• Baking – both shape and how well it bakes. Cheap machines bake the dough upright, like a loaf standing on its end. Better machines will bake a longer loaf. I still have yet to find a machine that bakes as well as an oven, though, and any bread baked in a machine will still have the tell tale holes in it from the mixing hands.
• See through top and light, warning when to check your dough before the final rise. Both of these are nice since you’re really not supposed to ever open the machine until the final rise is done, you want that steam and heat in there to stay consistent. That said, you always have to check your dough before it’s done. A light and glass top allows you to do this without opening the machine. I find I can’t really see through the top of mine (despite the glass), so when it beeps, I open it anyway.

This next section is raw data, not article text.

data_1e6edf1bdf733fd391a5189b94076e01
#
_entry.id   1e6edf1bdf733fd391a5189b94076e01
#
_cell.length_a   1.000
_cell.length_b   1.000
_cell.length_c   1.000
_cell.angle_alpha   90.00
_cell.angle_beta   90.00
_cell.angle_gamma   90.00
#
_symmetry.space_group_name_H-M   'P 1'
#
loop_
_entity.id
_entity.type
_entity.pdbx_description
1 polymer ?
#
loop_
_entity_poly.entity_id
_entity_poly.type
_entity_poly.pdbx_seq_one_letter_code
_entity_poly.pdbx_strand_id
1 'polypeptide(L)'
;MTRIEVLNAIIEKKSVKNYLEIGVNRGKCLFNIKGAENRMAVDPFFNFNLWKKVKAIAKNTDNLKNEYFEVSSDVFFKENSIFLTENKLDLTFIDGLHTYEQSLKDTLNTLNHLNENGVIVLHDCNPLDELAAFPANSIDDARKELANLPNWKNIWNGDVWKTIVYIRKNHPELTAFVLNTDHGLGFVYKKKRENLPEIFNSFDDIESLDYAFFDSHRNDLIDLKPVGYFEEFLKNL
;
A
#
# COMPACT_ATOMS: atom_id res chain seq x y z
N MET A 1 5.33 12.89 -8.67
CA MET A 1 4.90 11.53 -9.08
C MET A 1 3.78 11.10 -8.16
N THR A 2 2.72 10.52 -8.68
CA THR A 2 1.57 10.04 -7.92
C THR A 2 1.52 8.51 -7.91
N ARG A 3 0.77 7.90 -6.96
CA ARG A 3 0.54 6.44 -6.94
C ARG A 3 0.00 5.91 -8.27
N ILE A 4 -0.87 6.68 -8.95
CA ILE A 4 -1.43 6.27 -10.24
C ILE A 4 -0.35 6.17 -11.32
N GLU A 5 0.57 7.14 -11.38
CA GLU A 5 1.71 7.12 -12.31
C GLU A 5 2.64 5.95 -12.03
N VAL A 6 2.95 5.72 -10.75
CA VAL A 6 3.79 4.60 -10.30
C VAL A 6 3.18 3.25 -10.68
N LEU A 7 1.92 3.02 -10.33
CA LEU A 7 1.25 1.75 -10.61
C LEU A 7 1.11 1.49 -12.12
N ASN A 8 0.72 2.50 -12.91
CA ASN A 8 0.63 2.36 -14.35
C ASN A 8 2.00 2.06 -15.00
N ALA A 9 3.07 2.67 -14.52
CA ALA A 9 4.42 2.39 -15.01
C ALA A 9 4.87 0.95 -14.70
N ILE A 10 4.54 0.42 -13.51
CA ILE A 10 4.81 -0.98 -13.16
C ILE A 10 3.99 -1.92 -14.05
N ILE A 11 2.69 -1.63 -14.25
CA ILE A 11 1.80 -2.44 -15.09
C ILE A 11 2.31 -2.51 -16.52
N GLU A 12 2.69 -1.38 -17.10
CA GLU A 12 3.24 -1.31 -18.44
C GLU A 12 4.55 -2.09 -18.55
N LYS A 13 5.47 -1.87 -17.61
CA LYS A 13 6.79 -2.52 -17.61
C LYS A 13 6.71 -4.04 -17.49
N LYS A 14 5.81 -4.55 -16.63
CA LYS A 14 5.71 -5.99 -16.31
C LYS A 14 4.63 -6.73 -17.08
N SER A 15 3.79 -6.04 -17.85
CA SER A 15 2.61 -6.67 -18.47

It’s really not worth laying out hundreds for a fancy machine until you’ve reached the limits of a basic. $20 will get you something decent enough. If you are looking for a higher end machine, research. Every machine out there is best at something, you want the one that fits your needs. Mine’s the best for dough, not so hot at baking, which is perfect for me.

Any yeast bread recipe can pretty much be shaped any way imaginable. Just please, please don’t bake it in a bread machine, as wonderful as bread machines are (I ADORE mine), use them for the dough cycle ONLY. It’ll only take you 5 extra minutes to shape and rise the bread yourself, but there truly is no comparison.